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Film review: MIDNIGHT SPECIAL, from ‘Built For Speed’

Midnight Special, the latest film from Mud and Take Shelter director Jeff Nichols concerns a young boy with what appears to be psychic powers. While watching this film audience members will feel like they have psychic powers due to the strange sensation they will experience of having seen much of this film before. To reveal which films Midnight Special resembles would be an instant spoiler, suffice to say they are a mix of major and more obscure science fiction movies from the 70’s and 80’s.

Despite referencing some seminal films and despite a superb cast that includes Michael Shannon, Kirsten Dunst, Joel Edgerton and Adam Driver, Midnight Special never quite grips the audience the way it should. The main problem is that this tale of a strange young boy Alton Meyer (Jaeden Lieberher) and his father Roy’s (Michael Shannon) flight across the American South from religious cult members and the FBI is too slow moving. The central mystery which has us asking: who is Alton Meyer, what is the basis of the unusual powers that emanate from his glowing eyes and why is the government hunting him, keeps us intrigued but with the film crawling along at such a slothful pace it’s difficult for audience attention not to drift.

Although the pace is languid, the film is still punctuated with a few thrilling moments such as the fiery spectacle of satellites crashing to earth like a meteor storm and some visually startling sequences that hint at Alton’s origins.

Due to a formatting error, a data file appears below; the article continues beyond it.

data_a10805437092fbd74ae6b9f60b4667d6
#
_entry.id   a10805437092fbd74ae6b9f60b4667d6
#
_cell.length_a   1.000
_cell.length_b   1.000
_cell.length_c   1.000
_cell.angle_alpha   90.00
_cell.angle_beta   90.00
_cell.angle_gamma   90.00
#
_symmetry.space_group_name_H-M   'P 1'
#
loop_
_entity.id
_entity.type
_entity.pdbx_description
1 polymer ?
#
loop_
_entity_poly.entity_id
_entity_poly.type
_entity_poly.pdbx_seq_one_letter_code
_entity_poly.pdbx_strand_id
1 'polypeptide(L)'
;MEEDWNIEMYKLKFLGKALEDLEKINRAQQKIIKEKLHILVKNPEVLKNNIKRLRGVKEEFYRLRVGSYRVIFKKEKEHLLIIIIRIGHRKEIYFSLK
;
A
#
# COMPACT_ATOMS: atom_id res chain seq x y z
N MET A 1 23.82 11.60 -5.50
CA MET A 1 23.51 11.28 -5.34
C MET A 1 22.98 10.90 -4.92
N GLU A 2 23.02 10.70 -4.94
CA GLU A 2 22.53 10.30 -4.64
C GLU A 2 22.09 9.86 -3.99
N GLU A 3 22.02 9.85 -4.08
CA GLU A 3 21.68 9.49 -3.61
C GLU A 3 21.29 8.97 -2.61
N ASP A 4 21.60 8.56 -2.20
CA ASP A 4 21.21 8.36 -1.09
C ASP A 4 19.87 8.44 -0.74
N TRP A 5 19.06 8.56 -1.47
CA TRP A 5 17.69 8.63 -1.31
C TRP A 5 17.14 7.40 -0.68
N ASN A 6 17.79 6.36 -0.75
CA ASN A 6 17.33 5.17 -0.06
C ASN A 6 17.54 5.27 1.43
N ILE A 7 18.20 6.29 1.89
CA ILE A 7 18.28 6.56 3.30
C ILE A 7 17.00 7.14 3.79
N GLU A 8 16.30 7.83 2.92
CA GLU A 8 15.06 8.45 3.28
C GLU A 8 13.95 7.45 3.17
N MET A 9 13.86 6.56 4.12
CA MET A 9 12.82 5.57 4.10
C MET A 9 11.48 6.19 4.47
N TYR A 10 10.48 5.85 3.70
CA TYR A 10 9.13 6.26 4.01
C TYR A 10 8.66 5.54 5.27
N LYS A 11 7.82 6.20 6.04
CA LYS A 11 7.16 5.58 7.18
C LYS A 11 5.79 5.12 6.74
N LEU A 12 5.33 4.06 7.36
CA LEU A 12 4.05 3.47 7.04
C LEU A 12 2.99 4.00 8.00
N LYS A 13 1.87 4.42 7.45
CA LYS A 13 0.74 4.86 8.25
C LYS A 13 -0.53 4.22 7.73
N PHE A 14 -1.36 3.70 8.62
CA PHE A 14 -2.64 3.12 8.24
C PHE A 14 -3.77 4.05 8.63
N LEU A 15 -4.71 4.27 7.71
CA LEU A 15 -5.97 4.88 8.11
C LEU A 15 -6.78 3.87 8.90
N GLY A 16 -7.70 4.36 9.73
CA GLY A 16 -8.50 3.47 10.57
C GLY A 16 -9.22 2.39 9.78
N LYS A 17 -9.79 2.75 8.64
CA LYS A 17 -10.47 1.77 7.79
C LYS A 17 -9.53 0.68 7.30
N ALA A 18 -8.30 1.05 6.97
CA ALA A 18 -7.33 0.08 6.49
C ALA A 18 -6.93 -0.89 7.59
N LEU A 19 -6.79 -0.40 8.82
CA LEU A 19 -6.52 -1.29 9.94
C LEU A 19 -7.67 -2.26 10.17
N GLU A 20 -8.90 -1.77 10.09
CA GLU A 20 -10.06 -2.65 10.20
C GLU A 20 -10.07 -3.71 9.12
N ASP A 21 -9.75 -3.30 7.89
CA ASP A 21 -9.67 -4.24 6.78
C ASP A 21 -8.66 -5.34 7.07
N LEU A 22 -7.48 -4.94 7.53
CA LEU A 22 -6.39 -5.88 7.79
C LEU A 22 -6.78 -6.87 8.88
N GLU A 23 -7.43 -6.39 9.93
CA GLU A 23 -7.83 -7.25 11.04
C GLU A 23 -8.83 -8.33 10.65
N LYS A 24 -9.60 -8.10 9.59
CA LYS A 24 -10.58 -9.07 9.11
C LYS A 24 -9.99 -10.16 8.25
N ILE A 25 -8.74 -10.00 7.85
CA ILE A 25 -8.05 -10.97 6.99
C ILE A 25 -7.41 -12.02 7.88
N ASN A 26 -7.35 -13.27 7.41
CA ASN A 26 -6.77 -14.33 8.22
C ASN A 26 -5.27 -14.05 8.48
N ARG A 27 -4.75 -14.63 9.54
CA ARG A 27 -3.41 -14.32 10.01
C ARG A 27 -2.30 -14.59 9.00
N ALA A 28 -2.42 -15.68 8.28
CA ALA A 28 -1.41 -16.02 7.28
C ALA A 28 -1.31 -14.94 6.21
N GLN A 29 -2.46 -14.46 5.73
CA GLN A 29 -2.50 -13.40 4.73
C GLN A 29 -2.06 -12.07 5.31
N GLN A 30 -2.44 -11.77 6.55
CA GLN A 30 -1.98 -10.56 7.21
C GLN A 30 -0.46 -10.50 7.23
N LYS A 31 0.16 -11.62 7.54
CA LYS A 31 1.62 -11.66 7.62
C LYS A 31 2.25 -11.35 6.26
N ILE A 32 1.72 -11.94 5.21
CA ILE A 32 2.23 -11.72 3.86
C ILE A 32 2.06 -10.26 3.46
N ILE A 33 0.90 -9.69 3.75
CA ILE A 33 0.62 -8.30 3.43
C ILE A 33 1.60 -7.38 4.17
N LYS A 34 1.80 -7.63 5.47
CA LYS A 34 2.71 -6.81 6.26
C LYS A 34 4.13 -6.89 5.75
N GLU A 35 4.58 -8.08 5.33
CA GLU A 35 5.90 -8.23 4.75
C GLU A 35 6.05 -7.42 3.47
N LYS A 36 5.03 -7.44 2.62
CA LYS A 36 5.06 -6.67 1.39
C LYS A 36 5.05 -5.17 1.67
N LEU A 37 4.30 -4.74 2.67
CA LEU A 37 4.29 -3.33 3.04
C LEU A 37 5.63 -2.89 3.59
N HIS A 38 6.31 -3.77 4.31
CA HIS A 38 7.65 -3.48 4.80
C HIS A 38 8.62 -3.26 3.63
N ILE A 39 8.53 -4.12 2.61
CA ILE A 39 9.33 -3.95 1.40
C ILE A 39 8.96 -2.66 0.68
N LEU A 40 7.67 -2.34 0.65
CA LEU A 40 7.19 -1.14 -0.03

Nichols’ muse Michael Shannon is excellent as always as he once again deftly negotiates that fine line between oddball and everyman. Joel Edgerton is impressive as Lucas, Roy’s grumpy taciturn childhood friend who aids Roy in absconding with Alton. Kirsten Dunst, who appears quite late in the film, gives Alton’s mother Sarah an affecting mix of fragility and determination. Adam Driver also appears as the smug young NSA investigator Sevier who amusingly annoys the uptight middle-aged CIA agents he works with. Driver is typically charismatic even though we keep hearing Kylo Ren whenever he speaks. While the cast are fine within the context of the material they have been given, the script doesn’t give them quite enough opportunity to connect emotionally with us and the film leaves us with a slightly empty feeling.

Also, the film doesn’t sufficiently develop certain story threads. This is particularly evident in the sub-plot involving the religious cult. We never learn quite as much as we’d like to about them and despite a magnetic performance from Sam Sheppard as their leader, the cult strangely fade out of the film.

Jeff Nichols has fashioned a typically downbeat atmosphere for Midnight Special, employing grainy cinematography and grim characters mostly filmed in low light. It’s impressively moody but with the patchy script it often seems more like an exercise in style than compelling story telling.

There’s enough impressive film-making to recommend Midnight Special to sci-fi fans and certainly fans of the cast members but there’s a nagging sense that there’s a few pieces missing from this film.

Nick’s rating: ***.

Genre: Science fiction/ drama.

Classification: M.

Director(s): Jeff Nichols.

Release date: 21st March 2016.

Running time: 112 mins.

Reviewer: Nick Gardener can be heard on “Built For Speed” every Friday night from 8-10pm right here on 88.3 Southern FM.  Nick can also be heard on “The Good, The Bad, The Ugly Film Show” podcast. http://subcultureentertainment.com/2014/02/the-good-the-bad-the-ugly-film-show

 

 

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